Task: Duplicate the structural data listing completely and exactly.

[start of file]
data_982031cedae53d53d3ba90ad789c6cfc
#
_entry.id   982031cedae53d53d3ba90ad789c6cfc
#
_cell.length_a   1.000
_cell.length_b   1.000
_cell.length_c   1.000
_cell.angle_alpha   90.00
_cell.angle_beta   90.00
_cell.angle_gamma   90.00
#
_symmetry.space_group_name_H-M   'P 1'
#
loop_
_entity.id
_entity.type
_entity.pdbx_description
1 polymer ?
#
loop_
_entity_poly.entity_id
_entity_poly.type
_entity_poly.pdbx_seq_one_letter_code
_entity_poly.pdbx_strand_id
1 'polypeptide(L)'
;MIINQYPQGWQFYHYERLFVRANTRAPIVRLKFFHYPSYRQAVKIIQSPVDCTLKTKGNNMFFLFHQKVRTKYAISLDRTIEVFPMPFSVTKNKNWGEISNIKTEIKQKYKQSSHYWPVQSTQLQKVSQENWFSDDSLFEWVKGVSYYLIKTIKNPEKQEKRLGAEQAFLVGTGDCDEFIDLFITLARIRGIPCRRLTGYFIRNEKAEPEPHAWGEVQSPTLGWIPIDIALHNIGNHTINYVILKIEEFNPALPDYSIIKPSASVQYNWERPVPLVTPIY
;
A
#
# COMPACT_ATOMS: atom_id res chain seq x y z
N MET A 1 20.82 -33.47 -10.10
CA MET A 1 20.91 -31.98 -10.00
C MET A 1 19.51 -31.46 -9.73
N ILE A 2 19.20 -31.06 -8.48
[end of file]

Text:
data_982031cedae53d53d3ba90ad789c6cfc
#
_entry.id   982031cedae53d53d3ba90ad789c6cfc
#
_cell.length_a   1.000
_cell.length_b   1.000
_cell.length_c   1.000
_cell.angle_alpha   90.00
_cell.angle_beta   90.00
_cell.angle_gamma   90.00
#
_symmetry.space_group_name_H-M   'P 1'
#
loop_
_entity.id
_entity.type
_entity.pdbx_description
1 polymer ?
#
loop_
_entity_poly.entity_id
_entity_poly.type
_entity_poly.pdbx_seq_one_letter_code
_entity_poly.pdbx_strand_id
1 'polypeptide(L)'
;MIINQYPQGWQFYHYERLFVRANTRAPIVRLKFFHYPSYRQAVKIIQSPVDCTLKTKGNNMFFLFHQKVRTKYAISLDRTIEVFPMPFSVTKNKNWGEISNIKTEIKQKYKQSSHYWPVQSTQLQKVSQENWFSDDSLFEWVKGVSYYLIKTIKNPEKQEKRLGAEQAFLVGTGDCDEFIDLFITLARIRGIPCRRLTGYFIRNEKAEPEPHAWGEVQSPTLGWIPIDIALHNIGNHTINYVILKIEEFNPALPDYSIIKPSASVQYNWERPVPLVTPIY
;
A
#
# COMPACT_ATOMS: atom_id res chain seq x y z
N MET A 1 20.82 -33.47 -10.10
CA MET A 1 20.91 -31.98 -10.00
C MET A 1 19.51 -31.46 -9.73
N ILE A 2 19.20 -31.06 -8.48